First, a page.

Restaurant-worthy meals
Officials at Adachi Ward, in northern Tokyo, say they run a “fairly standard” school lunch program in the ward’s 71 elementary schools and 37 middle schools. And because this is food-obsessed Japan, those standard meals are restaurant-worthy; in fact, the ward publishes a full-color cookbook based on its best school meals.

District officials allow themselves to brag for just one reason, their success in cutting food waste to 5 percent. This follows the “Oishii Kyushoku,” or “Delicious School Lunch,” program they created five years ago to get kids more interested in what they were eating.

At Umejima, one of Adachi Ward’s schools, the hallway walls look like the pages of Bon Appetit magazine. Hand drawings of healthy lunches dreamed up by students hang near the principal’s office. There are charts of beans and spices. Then there’s the real food, which is chopped, diced and simmered every morning, beginning at 8 a.m., by a staff of 12. Shortly after noon, they’ll have meals for 760 students.

“Everything is cooked on site,” school nutritionist Kimii Fujii said. “We even make our own broth.”

Fujii has an expansive job — part educator, part chef and the point person for parent questions. Because of concerns about food contamination in the wake of the Fukushima Daiichi nuclear disaster, Fujii gives a daily account on the school Web site of where the lunch ingredients are coming from: the sardines from Hyogo, the carrots from Chiba, the bean sprouts from Tochigi.

She writes the recipes, changing them to reflect seasonal ingredients, and she’s realized, over the years, that kids will eat almost anything if you serve it to them right. They’ll eat hijiki, an earthy black seaweed, if you mix it with rice. They’ll eat small whole fish, heads and all, if they are lightly fried. Tofu is an easier bet, but just to be sure, it sometimes comes with minced pork.

Fujii doesn’t teach a class, but three or four times a year, classrooms come visit her for lunch — meaning they eat in the cafeteria, rather than their classrooms. This field trip comes with a small price: After the kids have served themselves the food, but before they can eat, they get a five-minute lecture about the items on their plates.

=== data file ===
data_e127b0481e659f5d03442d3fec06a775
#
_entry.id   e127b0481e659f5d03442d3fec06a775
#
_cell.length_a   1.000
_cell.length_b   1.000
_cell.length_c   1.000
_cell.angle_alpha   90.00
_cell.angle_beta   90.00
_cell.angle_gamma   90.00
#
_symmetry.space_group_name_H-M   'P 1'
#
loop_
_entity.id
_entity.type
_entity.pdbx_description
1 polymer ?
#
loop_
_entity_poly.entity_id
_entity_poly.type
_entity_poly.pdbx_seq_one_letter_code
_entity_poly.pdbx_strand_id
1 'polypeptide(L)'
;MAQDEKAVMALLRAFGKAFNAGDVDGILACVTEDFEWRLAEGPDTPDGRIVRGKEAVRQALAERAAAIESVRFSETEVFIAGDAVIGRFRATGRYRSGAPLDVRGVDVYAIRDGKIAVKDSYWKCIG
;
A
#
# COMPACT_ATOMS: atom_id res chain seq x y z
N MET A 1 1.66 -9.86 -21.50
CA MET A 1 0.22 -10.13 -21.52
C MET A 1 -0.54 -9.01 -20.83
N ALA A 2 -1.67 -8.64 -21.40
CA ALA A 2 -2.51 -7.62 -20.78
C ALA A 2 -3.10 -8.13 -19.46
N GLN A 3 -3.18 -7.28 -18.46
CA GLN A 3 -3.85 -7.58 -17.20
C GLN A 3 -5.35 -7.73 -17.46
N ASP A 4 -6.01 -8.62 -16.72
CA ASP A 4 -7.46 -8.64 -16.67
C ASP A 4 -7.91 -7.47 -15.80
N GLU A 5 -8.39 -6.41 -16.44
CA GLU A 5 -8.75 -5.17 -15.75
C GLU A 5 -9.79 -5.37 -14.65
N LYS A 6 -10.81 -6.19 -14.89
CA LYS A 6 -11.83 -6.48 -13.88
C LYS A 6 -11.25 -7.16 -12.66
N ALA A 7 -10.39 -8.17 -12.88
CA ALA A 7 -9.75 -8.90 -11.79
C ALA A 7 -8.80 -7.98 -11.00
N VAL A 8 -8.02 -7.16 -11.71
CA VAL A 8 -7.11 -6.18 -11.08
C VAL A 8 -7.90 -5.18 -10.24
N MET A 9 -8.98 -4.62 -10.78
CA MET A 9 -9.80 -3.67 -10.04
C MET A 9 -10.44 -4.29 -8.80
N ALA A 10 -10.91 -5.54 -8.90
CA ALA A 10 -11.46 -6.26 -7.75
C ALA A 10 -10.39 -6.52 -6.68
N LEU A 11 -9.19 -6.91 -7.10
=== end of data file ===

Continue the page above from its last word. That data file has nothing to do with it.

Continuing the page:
Lunchtime, on this particular day, begins with a call from the teacher.

“People in charge, please come up.”

Six third-graders put on their white sanitary smocks and caps and take their positions behind serving trays. One child eyes the thick reservoir of Sichuan tofu and wiggles his right arm, as if to warm up his ladling hand. A teacher shows the girl serving rice how much to give each of her classmates — between 160 and 180 grams.

“Is this okay?” the girl asks as the first student comes by.

When everybody sits back down, the lecture begins.

“Today’s meal is made up of various ingredients, but to fill you up, you have to eat everything fully,” Fujii told the class of third-graders. “If you finish this whole lunch, it means you are taking in 21 ingredients.”

One child interrupted.

“You have to eat a balanced meal.”

“That’s right,” Fujii said. “You can get full without vegetables, but we still need them. Why do we need them? Because they have Vitamin C, which makes you stronger.”

Eating as education
Japanese food, contrary to the common perception, isn’t automatically healthy; it includes crispy chicken, rich bowls of salty ramen with pork belly and battered and deep-fried tempura. But, like most cuisines, it can be healthy.

Japan began emphasizing healthy food for its students in the aftermath of World War II, when the government prioritized education and health as a way to catch up to the modernized West. For a decade after the war, school lunch food was still coming from international donations. Many older Japanese remember postwar school meals of powdered skim milk, bread and daikon radish. But by the 1970s, the school meal came to look much like the modern-day standard. These days, ethnic food (such as Korean or Italian) is mixed in once or twice per week.

Japanese government officials say no other country has copied Japan’s system of made-from-scratch meals eaten in classrooms, or even tried to.

“What is most difficult for me to explain is why we can do this and other countries cannot,” said Masahiro Oji, a government director of school health education.

Oji mentioned that last year he attended an Asia-Pacific Economic Cooperation workshop in Moscow on school lunch programs. Japan sent members of its education ministry, Oji said. Most other nations sent members from their agriculture or farm ministries.

“Japan’s standpoint is that school lunches are a part of education,” Oji said, “not a break from it.”

Yuki Oda contributed to this report.